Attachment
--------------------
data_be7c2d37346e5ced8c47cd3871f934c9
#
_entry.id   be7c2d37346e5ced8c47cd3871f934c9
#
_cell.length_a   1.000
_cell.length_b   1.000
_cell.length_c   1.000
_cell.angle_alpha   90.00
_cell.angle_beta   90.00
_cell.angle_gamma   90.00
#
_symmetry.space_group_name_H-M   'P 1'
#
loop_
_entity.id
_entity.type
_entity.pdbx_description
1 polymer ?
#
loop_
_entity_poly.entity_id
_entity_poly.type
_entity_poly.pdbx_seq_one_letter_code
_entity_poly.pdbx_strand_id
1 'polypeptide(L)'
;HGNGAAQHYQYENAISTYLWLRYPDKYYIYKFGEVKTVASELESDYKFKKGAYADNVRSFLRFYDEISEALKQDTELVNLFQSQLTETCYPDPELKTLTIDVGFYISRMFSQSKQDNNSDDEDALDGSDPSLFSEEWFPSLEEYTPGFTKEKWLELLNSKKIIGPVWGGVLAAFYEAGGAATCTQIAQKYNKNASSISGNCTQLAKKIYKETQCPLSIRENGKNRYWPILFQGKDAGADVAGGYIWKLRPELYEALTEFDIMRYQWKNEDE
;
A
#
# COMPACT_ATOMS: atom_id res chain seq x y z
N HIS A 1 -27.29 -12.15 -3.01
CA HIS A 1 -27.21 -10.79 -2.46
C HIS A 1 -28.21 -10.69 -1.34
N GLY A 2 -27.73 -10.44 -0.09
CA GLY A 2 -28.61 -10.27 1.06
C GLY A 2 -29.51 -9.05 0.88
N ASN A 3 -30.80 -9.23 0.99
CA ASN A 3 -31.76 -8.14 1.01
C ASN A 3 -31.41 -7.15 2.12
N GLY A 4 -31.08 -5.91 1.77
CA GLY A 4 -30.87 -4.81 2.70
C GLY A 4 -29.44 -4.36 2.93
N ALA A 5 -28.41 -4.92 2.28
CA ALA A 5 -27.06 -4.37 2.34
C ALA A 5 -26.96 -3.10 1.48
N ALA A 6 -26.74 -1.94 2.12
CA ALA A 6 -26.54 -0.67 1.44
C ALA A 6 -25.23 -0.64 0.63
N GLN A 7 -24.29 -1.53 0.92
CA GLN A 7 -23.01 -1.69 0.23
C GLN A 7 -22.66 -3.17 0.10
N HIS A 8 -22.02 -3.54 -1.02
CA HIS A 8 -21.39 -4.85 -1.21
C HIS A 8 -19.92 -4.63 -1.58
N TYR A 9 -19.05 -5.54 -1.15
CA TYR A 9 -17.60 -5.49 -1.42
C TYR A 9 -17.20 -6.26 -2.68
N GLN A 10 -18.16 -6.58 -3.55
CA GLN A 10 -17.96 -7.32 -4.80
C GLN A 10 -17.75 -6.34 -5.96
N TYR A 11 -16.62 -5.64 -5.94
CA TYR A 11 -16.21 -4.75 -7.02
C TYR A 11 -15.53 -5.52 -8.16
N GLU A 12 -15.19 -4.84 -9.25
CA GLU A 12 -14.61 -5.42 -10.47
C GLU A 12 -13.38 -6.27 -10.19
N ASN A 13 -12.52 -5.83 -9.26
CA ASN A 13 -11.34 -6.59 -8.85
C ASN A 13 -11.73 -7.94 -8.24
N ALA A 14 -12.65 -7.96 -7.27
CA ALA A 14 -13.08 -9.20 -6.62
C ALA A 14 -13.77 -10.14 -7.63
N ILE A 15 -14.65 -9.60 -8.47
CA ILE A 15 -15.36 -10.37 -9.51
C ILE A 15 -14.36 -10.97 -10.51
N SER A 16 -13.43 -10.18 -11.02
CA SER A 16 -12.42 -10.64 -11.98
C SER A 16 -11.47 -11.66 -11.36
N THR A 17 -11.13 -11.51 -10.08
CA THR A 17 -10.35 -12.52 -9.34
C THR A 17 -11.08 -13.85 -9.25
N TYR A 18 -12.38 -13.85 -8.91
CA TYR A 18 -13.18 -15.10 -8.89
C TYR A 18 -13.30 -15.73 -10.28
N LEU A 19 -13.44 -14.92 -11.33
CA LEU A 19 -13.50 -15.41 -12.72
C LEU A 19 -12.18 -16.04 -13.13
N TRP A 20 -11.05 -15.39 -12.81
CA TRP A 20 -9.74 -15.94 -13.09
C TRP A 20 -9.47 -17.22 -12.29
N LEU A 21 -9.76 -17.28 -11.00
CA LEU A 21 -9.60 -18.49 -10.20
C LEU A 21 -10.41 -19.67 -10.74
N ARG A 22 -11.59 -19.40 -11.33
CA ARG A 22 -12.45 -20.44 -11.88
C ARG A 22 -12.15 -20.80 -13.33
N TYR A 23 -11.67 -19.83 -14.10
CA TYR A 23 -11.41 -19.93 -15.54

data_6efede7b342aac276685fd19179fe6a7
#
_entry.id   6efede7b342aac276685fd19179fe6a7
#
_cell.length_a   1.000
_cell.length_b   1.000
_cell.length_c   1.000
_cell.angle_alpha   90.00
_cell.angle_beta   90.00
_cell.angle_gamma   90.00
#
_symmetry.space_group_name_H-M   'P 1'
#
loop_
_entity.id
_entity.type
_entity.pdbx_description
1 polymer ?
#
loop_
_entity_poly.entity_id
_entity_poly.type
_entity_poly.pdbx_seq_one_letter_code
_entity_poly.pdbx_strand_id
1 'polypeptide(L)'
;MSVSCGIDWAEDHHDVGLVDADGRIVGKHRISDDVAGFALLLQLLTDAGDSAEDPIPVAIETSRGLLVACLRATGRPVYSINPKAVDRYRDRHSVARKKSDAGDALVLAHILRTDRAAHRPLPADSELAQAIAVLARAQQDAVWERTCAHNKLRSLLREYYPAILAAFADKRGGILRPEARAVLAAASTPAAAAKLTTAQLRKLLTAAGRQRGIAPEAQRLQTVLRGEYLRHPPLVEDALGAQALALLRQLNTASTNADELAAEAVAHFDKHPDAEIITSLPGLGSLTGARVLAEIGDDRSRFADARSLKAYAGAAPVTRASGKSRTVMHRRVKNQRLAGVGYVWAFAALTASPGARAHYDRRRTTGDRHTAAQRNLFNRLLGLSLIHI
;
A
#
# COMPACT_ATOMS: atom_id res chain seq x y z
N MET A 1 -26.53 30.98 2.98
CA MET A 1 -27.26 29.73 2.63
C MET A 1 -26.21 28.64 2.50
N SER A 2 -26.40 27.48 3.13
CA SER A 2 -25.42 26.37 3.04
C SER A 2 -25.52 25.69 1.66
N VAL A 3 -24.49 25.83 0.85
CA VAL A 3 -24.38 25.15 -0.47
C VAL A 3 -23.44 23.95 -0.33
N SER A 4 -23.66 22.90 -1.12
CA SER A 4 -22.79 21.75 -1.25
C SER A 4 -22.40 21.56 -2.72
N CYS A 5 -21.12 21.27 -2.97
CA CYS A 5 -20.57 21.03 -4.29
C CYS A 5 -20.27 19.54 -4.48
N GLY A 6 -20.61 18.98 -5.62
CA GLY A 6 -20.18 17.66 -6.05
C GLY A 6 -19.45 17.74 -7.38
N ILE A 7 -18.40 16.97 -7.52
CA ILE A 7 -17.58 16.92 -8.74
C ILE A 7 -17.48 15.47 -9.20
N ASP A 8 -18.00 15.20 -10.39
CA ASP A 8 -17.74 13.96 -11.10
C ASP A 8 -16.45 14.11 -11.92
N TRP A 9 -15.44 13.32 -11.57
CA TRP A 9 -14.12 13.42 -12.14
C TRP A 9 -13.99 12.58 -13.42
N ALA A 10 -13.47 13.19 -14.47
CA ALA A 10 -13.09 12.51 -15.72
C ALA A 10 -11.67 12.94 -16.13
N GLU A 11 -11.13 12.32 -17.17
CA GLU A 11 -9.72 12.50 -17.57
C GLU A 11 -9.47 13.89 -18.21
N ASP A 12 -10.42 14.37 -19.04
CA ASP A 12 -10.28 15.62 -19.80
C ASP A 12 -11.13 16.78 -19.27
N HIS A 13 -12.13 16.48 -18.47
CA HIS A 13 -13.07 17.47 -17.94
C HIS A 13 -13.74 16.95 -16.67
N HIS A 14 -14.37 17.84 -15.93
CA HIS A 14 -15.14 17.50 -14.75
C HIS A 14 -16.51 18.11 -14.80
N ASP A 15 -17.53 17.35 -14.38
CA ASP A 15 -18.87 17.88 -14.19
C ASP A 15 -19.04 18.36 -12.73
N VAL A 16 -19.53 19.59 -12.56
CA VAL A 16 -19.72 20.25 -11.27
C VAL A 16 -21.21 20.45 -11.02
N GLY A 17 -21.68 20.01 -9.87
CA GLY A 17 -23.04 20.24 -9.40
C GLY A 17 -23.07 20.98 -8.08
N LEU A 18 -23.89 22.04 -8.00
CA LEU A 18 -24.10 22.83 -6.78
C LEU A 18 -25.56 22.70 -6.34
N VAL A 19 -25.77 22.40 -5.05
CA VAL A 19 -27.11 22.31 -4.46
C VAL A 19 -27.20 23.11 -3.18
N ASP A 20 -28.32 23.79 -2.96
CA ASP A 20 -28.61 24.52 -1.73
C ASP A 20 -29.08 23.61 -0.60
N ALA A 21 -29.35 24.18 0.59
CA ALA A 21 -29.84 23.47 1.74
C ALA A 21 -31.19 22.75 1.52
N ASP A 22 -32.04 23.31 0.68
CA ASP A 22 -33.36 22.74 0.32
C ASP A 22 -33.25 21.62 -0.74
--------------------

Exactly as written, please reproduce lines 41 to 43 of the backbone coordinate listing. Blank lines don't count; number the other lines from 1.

CA GLY A 4 -30.87 -4.81 2.70
C GLY A 4 -29.44 -4.36 2.93
N ALA A 5 -28.41 -4.92 2.28